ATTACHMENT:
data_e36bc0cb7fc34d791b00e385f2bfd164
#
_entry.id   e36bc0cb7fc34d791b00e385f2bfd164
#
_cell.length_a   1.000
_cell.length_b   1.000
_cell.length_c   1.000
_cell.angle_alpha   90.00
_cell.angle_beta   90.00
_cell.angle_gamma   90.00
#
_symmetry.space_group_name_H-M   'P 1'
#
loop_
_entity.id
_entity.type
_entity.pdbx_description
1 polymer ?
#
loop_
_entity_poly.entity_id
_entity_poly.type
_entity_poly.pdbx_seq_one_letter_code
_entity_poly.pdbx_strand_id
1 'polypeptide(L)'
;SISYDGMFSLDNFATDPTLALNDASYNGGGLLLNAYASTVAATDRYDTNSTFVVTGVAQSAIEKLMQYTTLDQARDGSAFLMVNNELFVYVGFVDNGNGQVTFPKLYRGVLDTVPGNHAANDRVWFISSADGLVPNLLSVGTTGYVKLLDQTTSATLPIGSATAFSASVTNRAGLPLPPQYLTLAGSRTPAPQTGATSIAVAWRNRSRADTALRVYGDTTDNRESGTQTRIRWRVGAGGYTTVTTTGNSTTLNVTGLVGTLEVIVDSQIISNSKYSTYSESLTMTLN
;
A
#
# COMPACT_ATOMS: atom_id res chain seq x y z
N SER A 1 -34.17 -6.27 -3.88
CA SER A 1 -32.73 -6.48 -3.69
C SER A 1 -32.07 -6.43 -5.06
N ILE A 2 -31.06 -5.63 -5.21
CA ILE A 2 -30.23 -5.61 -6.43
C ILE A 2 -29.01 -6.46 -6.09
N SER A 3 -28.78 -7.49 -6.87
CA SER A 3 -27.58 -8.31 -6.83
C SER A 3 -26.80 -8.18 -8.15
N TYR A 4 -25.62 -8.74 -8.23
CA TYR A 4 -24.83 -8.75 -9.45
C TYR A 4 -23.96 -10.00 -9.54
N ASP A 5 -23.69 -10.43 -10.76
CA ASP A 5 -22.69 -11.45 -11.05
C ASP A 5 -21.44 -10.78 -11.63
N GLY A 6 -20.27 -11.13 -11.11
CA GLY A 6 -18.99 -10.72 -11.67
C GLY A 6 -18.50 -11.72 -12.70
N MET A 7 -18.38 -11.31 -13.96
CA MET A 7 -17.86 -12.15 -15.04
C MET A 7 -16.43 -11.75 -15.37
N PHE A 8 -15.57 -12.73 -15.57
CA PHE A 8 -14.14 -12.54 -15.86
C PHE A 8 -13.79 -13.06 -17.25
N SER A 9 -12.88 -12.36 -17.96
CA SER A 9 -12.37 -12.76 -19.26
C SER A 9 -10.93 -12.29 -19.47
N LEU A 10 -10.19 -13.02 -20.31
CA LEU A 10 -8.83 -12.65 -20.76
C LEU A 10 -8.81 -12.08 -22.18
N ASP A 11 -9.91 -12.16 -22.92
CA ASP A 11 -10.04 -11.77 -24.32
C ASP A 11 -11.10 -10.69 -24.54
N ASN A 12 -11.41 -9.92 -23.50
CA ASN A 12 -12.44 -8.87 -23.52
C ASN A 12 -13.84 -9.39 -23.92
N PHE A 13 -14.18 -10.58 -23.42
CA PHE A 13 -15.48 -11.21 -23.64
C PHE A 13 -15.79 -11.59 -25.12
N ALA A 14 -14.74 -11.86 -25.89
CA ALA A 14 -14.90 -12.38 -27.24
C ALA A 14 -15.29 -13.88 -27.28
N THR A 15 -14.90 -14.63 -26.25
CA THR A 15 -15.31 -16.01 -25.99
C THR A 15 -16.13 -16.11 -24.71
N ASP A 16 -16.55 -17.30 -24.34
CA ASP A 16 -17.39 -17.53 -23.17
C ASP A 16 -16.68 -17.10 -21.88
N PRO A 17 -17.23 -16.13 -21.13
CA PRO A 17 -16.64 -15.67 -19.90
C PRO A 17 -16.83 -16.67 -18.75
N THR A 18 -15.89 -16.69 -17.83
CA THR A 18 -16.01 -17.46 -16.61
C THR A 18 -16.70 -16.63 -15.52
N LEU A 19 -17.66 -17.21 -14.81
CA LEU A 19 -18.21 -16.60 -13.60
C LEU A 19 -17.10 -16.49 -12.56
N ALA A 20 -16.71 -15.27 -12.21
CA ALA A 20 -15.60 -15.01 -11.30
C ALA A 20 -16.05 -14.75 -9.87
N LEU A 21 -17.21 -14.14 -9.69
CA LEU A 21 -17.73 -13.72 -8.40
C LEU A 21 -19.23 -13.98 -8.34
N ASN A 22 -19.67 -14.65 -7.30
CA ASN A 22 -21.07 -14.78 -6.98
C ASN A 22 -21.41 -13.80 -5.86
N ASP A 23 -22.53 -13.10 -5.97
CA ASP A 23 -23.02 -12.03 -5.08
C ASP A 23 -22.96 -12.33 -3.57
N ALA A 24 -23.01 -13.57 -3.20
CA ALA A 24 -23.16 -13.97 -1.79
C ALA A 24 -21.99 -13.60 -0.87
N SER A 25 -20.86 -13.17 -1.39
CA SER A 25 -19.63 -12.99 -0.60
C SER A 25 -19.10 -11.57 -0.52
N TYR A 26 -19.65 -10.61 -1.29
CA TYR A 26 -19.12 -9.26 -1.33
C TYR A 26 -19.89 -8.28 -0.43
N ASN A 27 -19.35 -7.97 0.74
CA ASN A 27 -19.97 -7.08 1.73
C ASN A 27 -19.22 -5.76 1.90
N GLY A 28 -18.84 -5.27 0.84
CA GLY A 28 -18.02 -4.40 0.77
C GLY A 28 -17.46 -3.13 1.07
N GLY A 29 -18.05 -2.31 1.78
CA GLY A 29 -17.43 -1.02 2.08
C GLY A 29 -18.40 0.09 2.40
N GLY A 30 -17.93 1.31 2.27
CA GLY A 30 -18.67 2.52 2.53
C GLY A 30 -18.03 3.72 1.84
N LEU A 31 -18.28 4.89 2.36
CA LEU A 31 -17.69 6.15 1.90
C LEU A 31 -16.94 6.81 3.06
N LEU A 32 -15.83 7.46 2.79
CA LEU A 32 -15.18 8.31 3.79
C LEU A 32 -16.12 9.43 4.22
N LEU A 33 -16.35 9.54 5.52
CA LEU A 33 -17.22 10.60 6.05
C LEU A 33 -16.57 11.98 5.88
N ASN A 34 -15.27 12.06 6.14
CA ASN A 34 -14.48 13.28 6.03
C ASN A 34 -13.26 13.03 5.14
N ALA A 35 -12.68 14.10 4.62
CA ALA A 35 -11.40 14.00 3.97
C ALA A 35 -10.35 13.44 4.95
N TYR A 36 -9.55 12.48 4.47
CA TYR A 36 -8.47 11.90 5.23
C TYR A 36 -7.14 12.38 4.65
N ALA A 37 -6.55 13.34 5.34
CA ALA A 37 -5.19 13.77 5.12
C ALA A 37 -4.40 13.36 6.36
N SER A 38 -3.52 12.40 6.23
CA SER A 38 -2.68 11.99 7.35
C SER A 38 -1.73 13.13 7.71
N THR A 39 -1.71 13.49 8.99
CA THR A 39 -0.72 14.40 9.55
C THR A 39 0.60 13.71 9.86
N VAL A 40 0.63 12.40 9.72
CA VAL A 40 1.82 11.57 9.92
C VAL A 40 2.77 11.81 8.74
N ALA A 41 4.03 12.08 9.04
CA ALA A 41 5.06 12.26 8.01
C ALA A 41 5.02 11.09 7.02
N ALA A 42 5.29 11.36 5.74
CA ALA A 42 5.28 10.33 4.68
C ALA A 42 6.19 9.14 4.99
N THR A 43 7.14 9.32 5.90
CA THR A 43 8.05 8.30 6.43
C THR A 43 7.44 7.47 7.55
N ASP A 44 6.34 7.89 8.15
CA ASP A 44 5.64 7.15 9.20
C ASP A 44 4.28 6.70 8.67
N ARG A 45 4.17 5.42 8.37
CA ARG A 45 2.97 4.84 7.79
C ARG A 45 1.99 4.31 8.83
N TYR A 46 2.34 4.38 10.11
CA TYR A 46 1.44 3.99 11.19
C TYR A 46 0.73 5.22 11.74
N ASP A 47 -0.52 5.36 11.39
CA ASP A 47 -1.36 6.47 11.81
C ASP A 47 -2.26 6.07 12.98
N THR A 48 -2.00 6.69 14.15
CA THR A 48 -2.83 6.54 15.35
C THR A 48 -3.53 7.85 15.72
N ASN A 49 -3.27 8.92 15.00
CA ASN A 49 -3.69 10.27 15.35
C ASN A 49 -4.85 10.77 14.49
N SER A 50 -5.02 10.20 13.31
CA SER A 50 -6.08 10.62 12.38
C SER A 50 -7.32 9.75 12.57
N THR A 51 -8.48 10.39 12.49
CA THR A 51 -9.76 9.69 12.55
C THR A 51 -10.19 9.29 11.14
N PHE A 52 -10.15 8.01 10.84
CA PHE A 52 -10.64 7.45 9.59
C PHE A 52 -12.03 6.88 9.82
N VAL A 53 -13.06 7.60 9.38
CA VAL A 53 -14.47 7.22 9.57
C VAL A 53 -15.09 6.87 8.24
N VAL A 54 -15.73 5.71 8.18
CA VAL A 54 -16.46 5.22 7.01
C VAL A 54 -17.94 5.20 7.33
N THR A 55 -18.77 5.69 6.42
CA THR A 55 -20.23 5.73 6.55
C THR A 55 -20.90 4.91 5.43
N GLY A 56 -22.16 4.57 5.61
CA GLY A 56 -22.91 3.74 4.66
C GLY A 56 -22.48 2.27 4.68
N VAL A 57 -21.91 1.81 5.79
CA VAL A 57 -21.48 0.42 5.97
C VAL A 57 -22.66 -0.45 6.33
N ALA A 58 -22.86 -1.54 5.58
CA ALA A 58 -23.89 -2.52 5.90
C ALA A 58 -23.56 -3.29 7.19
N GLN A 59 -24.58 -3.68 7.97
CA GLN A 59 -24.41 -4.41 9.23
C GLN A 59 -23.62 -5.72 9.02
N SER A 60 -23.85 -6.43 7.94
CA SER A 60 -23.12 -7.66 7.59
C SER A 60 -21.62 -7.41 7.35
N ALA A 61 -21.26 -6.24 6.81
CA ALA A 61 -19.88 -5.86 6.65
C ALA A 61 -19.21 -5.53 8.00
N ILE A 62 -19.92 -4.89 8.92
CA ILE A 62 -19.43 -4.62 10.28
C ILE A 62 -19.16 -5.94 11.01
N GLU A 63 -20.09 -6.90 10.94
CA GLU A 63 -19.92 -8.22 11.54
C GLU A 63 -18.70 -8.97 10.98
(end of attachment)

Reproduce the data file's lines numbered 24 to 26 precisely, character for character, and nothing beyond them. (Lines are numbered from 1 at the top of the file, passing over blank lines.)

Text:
_entity_poly.pdbx_strand_id
1 'polypeptide(L)'
;SISYDGMFSLDNFATDPTLALNDASYNGGGLLLNAYASTVAATDRYDTNSTFVVTGVAQSAIEKLMQYTTLDQARDGSAFLMVNNELFVYVGFVDNGNGQVTFPKLYRGVLDTVPGNHAANDRVWFISSADGLVPNLLSVGTTGYVKLLDQTTSATLPIGSATAFSASVTNRAGLPLPPQYLTLAGSRTPAPQTGATSIAVAWRNRSRADTALRVYGDTTDNRESGTQTRIRWRVGAGGYTTVTTTGNSTTLNVTGLVGTLEVIVDSQIISNSKYSTYSESLTMTLN